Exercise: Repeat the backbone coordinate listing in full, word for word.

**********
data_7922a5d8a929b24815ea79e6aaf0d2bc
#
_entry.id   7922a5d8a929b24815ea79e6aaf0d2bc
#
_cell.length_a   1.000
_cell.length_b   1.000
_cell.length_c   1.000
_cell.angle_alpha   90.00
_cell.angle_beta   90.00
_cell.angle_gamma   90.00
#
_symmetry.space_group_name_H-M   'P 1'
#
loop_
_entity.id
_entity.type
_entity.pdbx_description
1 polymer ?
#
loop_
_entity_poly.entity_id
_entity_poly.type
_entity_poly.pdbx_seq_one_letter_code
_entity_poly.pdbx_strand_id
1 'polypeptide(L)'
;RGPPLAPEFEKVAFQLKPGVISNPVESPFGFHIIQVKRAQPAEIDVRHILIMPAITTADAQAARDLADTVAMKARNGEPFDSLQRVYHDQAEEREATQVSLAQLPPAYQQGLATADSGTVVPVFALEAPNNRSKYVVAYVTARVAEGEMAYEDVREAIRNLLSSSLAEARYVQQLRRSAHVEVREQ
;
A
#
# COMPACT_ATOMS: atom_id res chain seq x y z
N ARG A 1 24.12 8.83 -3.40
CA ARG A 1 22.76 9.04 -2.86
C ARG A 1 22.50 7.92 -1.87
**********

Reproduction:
data_7922a5d8a929b24815ea79e6aaf0d2bc
#
_entry.id   7922a5d8a929b24815ea79e6aaf0d2bc
#
_cell.length_a   1.000
_cell.length_b   1.000
_cell.length_c   1.000
_cell.angle_alpha   90.00
_cell.angle_beta   90.00
_cell.angle_gamma   90.00
#
_symmetry.space_group_name_H-M   'P 1'
#
loop_
_entity.id
_entity.type
_entity.pdbx_description
1 polymer ?
#
loop_
_entity_poly.entity_id
_entity_poly.type
_entity_poly.pdbx_seq_one_letter_code
_entity_poly.pdbx_strand_id
1 'polypeptide(L)'
;RGPPLAPEFEKVAFQLKPGVISNPVESPFGFHIIQVKRAQPAEIDVRHILIMPAITTADAQAARDLADTVAMKARNGEPFDSLQRVYHDQAEEREATQVSLAQLPPAYQQGLATADSGTVVPVFALEAPNNRSKYVVAYVTARVAEGEMAYEDVREAIRNLLSSSLAEARYVQQLRRSAHVEVREQ
;
A
#
# COMPACT_ATOMS: atom_id res chain seq x y z
N ARG A 1 24.12 8.83 -3.40
CA ARG A 1 22.76 9.04 -2.86
C ARG A 1 22.50 7.92 -1.87